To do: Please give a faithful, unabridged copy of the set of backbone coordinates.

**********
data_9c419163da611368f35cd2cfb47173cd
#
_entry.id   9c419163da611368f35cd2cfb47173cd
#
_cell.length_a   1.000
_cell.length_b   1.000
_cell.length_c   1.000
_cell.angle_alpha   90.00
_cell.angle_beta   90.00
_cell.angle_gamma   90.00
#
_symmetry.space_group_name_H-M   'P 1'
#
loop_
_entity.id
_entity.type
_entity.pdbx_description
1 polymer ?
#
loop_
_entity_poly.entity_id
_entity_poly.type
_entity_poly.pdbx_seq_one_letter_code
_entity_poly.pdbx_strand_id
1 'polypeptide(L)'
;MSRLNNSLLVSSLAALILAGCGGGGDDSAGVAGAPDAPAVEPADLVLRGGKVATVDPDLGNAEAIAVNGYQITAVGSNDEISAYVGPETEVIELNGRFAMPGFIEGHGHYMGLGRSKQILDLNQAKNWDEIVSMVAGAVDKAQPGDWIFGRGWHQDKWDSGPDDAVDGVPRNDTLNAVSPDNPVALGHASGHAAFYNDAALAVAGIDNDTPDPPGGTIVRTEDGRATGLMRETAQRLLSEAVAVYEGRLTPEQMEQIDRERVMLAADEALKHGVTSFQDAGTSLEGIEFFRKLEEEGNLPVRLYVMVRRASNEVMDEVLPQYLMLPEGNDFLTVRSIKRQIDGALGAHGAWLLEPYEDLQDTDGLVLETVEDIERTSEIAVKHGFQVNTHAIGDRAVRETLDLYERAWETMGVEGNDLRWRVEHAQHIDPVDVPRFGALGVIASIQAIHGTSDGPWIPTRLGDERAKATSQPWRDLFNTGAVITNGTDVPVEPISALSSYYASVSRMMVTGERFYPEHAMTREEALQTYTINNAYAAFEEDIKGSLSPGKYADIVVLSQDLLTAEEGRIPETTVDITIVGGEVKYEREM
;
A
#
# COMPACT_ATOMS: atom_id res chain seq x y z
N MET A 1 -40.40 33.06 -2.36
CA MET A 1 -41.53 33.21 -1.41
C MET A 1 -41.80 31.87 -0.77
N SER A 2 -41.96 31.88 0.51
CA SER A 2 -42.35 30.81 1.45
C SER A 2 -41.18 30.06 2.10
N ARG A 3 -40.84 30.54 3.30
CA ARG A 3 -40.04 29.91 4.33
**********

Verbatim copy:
data_9c419163da611368f35cd2cfb47173cd
#
_entry.id   9c419163da611368f35cd2cfb47173cd
#
_cell.length_a   1.000
_cell.length_b   1.000
_cell.length_c   1.000
_cell.angle_alpha   90.00
_cell.angle_beta   90.00
_cell.angle_gamma   90.00
#
_symmetry.space_group_name_H-M   'P 1'
#
loop_
_entity.id
_entity.type
_entity.pdbx_description
1 polymer ?
#
loop_
_entity_poly.entity_id
_entity_poly.type
_entity_poly.pdbx_seq_one_letter_code
_entity_poly.pdbx_strand_id
1 'polypeptide(L)'
;MSRLNNSLLVSSLAALILAGCGGGGDDSAGVAGAPDAPAVEPADLVLRGGKVATVDPDLGNAEAIAVNGYQITAVGSNDEISAYVGPETEVIELNGRFAMPGFIEGHGHYMGLGRSKQILDLNQAKNWDEIVSMVAGAVDKAQPGDWIFGRGWHQDKWDSGPDDAVDGVPRNDTLNAVSPDNPVALGHASGHAAFYNDAALAVAGIDNDTPDPPGGTIVRTEDGRATGLMRETAQRLLSEAVAVYEGRLTPEQMEQIDRERVMLAADEALKHGVTSFQDAGTSLEGIEFFRKLEEEGNLPVRLYVMVRRASNEVMDEVLPQYLMLPEGNDFLTVRSIKRQIDGALGAHGAWLLEPYEDLQDTDGLVLETVEDIERTSEIAVKHGFQVNTHAIGDRAVRETLDLYERAWETMGVEGNDLRWRVEHAQHIDPVDVPRFGALGVIASIQAIHGTSDGPWIPTRLGDERAKATSQPWRDLFNTGAVITNGTDVPVEPISALSSYYASVSRMMVTGERFYPEHAMTREEALQTYTINNAYAAFEEDIKGSLSPGKYADIVVLSQDLLTAEEGRIPETTVDITIVGGEVKYEREM
;
A
#
# COMPACT_ATOMS: atom_id res chain seq x y z
N MET A 1 -40.40 33.06 -2.36
CA MET A 1 -41.53 33.21 -1.41
C MET A 1 -41.80 31.87 -0.77
N SER A 2 -41.96 31.88 0.51
CA SER A 2 -42.35 30.81 1.45
C SER A 2 -41.18 30.06 2.10
N ARG A 3 -40.84 30.54 3.30
CA ARG A 3 -40.04 29.91 4.33